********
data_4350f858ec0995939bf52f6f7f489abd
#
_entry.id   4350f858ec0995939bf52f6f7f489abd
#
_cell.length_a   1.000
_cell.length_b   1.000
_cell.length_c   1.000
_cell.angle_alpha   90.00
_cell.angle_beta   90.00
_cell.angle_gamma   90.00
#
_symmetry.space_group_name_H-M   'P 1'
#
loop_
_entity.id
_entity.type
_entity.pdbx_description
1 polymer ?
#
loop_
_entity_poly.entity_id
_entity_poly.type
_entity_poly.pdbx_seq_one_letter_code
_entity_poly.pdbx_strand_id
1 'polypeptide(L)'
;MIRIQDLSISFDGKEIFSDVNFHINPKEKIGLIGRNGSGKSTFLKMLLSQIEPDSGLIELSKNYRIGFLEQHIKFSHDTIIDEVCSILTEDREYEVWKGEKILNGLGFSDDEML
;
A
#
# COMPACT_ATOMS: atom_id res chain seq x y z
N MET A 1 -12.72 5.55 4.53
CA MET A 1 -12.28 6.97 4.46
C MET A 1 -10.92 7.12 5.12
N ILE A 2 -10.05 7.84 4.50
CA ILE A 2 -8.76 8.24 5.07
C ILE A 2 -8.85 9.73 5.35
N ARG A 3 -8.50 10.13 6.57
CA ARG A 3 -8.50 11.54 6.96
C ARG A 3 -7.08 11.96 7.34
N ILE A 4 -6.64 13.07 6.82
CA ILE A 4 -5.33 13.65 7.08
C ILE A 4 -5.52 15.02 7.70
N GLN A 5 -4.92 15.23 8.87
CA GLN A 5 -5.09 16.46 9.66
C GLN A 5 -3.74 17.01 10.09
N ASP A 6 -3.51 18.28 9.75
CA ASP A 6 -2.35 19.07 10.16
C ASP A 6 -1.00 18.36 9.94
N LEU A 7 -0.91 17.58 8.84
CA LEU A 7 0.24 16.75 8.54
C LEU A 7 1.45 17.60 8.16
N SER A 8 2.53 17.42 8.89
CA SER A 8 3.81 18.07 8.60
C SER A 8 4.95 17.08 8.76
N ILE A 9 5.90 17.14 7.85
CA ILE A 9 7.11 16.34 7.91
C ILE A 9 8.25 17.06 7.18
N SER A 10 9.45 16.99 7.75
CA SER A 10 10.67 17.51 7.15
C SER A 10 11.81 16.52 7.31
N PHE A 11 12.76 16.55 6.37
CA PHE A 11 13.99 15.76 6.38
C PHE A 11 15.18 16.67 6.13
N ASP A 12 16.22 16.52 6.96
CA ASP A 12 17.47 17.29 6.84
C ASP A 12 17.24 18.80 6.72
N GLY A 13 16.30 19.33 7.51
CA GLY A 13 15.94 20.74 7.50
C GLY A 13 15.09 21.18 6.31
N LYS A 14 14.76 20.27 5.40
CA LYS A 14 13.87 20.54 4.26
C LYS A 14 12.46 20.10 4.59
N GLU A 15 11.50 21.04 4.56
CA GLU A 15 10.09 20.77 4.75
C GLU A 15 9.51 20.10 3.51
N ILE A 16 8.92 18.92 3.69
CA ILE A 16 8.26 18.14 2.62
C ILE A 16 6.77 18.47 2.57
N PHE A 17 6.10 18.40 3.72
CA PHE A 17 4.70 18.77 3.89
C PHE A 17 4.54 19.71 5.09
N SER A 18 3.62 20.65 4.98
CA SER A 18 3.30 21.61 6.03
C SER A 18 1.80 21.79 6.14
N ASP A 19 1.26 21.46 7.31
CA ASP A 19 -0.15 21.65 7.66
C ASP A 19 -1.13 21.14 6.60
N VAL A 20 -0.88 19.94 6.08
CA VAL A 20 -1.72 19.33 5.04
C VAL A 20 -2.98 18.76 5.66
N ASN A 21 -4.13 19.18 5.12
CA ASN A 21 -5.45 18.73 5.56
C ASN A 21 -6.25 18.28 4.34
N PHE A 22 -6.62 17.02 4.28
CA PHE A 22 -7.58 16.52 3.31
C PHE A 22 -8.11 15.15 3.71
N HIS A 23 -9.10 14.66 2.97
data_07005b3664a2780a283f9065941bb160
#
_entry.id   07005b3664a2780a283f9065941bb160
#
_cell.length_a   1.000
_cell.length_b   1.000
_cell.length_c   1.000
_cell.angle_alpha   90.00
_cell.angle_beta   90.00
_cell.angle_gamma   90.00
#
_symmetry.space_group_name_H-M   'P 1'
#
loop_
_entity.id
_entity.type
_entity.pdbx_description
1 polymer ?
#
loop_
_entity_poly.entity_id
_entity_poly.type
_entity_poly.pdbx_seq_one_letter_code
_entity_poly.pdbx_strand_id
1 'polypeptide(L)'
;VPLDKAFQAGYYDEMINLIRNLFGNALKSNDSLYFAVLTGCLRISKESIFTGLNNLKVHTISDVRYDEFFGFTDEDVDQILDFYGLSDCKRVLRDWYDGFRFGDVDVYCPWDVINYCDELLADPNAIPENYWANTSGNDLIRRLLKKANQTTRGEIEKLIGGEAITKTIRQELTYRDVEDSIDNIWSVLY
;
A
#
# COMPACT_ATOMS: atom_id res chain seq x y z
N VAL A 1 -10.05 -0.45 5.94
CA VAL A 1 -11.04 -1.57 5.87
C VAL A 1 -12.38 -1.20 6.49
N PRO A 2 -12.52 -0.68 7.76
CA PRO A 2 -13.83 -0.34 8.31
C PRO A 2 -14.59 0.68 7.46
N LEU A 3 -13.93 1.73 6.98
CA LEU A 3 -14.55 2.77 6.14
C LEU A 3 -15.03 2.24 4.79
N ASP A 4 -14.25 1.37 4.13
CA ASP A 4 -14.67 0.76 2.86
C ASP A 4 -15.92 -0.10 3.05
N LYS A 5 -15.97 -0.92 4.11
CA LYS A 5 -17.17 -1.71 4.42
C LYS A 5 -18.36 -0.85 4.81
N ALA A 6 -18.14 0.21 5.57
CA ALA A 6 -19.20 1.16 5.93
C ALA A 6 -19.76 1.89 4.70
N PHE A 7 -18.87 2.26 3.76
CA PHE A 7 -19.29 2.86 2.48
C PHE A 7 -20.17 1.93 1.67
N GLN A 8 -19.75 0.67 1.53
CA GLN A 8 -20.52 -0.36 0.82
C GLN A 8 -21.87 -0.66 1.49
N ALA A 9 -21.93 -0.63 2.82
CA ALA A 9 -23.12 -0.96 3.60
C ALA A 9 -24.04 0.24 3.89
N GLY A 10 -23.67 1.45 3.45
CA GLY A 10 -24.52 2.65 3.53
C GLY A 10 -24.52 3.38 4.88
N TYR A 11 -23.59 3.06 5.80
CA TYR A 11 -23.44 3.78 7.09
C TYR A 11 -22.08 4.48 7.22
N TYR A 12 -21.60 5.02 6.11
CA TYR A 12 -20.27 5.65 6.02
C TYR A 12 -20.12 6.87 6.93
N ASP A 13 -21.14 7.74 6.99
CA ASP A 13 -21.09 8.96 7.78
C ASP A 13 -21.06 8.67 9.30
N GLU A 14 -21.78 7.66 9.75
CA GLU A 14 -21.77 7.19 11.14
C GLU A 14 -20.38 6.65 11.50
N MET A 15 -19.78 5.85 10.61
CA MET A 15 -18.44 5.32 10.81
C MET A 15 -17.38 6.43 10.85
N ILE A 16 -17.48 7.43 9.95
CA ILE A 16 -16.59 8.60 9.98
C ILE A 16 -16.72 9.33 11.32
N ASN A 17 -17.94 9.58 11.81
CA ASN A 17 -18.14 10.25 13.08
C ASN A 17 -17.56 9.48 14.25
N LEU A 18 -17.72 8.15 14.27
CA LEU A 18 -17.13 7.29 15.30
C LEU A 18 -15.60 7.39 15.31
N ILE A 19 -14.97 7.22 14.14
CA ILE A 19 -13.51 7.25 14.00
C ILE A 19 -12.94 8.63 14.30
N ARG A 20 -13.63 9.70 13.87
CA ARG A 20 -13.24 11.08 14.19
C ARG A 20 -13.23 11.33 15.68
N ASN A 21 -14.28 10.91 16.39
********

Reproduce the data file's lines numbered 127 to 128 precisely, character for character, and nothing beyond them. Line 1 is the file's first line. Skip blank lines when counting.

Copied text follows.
# COMPACT_ATOMS: atom_id res chain seq x y z
N VAL A 1 -10.05 -0.45 5.94